Feb 3 5 tweets 2 min read
I don't think anything I've written in the past year has generated as much hate mail as this newsletter saying that we weren't in a recession 1/… We should take today's employment report with a grain of salt — lots of people who know these numbers well warned in advance of statistical noise. But it's clear that we have, in fact, been experiencing a ... Biden boom 2/…
Feb 1 10 tweets 3 min read
Some further notes on inflation in the wake of the ECI report. We can quibble about details on the numbers, but two things seem clear: compensation growth has fallen substantially, but is still probably too high to be consistent with 2 percent inflation 1/ But I'd argue that efforts to estimate underlying inflation, while of some value, are currently missing a lot of the point. If an inflation measure can change as fast as various core measures have lately, in what sense is it even "underlying"? 2/
Jan 31 5 tweets 1 min read
I'm not writing much about Mint the Coin etc, bc I think the Biden plan is to give Rs as much rope as possible to hang themselves, while keeping their contingency plans quiet. But I do think I should say something about 2 bad arguments against the coin and other strategies 1/ 1 argument is they're gimmicky and undignified. Yes, they are. So is having a financial crisis because a faction in Congress refuses to allow the govt to pay bills it has already incurred. You don't refuse to wear a helmet in a construction zone bc you think it looks dorky 2/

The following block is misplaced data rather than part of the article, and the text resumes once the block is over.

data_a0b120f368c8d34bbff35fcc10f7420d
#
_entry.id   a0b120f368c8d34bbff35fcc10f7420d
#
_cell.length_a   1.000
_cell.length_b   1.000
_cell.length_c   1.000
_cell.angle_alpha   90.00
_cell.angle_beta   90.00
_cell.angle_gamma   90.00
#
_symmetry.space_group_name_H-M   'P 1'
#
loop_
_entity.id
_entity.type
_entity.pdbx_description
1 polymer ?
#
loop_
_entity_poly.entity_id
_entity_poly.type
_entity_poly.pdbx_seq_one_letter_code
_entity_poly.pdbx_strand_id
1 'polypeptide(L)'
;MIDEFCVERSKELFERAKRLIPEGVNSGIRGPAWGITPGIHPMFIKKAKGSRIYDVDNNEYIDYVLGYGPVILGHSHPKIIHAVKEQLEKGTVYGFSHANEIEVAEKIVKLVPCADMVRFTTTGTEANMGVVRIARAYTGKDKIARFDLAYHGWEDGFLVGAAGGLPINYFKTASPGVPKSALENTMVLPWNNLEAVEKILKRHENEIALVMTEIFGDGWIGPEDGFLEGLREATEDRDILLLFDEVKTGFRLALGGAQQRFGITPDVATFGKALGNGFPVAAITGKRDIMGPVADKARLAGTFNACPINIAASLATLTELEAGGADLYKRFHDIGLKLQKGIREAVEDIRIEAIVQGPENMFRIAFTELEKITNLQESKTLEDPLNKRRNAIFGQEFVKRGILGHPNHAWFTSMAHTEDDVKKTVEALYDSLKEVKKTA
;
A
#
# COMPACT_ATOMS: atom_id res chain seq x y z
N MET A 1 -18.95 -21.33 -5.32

Jan 30 5 tweets 1 min read
Like many economic observers, I'm waiting anxiously for tomorrow's release of the Employment Cost Index. But there may be a big problem of interpretation, illustrated below (I'll explain in a minute) 1/ The ECI comes out only quarterly, which is annoying, but also means that it's lagging data. Many of us trying to assess underlying inflation have lately been focused on 3-month rates of change, which matched up with quarterly data. But ... 2/
Jan 29 5 tweets 1 min read
What with everything else going on, haven't commented on proposed currency union between Argentina and Brazil. But it's a nice opportunity to apply the theory of Optimum Currency Areas — which tells us that it's a terrible idea 1/… A shared currency may make sense between economies that are each others' major trading partners and are similar enough that they won't face large "asymmetrical shocks". So, here's the destination of Brazil's exports 2/
Jan 28 10 tweets 3 min read
Some notes on inflation. First, clearing up a misconception: no, measures like "supercore" that exclude food, energy, shelter and used cars aren't finding disinflation by throwing out the inflation 1/ Headline inflation is actually being held down by some clearly one-off things, like falling gas prices, but also being exaggerated by shelter prices that reflect a rent surge that ended many months ago. Overall it's more or less a wash, and the disinflation is real 2/
Jan 25 9 tweets 2 min read
I've been a bit behind on commenting on this widely cited recent analysis, but thought I might still have something to contribute. Warning: very wonkish, not for normal humans 1/ First off, I basically agree with Eeckhout's conclusion: underlying inflation has fallen fast, although not quite ready to say that it's 2 percent. Also agree with the general point about the need to smooth but not too much: monthly is too noisy, annual too far behind reality 2/